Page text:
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Evidence is mounting that BP cut serious corners at its Deepwater Horizon drilling site prior to the explosion that claimed 11 lives and led to the worst environmental disaster in U.S. history. If reports of the company’s actions are accurate, its decisions clearly increased the risk of catastrophic failure. But even had the company acted responsibly, it could not have zeroed out the risk.
Deepwater drilling takes place in an environment that in many ways is more hostile than astronauts face on the space station. Without the sophisticated instrumentation and advanced materials physics research has provided, BP could never have located and tapped the oil sequestered 18,000 feet below a seabed that itself lies a mile below the surface of an ocean. Advances in science and technology have enabled deepwater oil recovery, but they cannot eliminate all risk.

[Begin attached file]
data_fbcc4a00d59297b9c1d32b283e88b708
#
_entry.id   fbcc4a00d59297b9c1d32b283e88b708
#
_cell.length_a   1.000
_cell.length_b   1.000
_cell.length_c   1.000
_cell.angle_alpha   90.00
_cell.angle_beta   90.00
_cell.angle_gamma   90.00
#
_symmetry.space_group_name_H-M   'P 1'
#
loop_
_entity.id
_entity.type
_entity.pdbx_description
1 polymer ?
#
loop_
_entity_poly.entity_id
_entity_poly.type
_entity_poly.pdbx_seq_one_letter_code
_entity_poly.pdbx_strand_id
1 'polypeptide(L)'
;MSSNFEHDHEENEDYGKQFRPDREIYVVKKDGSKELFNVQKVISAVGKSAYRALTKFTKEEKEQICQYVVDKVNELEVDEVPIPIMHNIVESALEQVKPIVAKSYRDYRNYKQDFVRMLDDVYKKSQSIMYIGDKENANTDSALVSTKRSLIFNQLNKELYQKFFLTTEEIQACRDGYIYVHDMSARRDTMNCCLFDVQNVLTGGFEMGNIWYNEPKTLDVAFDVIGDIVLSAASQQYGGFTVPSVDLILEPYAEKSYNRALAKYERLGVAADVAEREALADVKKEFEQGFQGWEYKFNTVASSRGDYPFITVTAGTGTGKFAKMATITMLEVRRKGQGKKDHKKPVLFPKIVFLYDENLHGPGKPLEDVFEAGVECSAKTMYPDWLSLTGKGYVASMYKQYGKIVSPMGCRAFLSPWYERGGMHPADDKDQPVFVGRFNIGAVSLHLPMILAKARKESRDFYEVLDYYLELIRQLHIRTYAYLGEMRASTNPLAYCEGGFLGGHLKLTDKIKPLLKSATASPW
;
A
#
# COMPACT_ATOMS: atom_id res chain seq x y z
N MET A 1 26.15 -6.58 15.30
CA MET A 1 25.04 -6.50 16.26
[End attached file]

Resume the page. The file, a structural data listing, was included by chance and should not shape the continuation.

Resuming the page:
Scientists do not determine energy and environmental policy. That is the job of policymakers and politicians. But scientists and science should inform the decision-making process. And in the case of deepwater drilling, scientists should make it clear to policymakers and the public that such activity can never be risk free, even if companies act far more responsibly than BP apparently did.
And while we’re at it, we should point out that there are better energy paths forward. Energy efficiency comes without cost, nuclear power comes without carbon and natural gas comes with greater domestic abundance. All three are better options than risky deepwater ventures in the Gulf of Mexico or on the Outer Continental Shelf, even if the oil companies involved are more responsible than BP.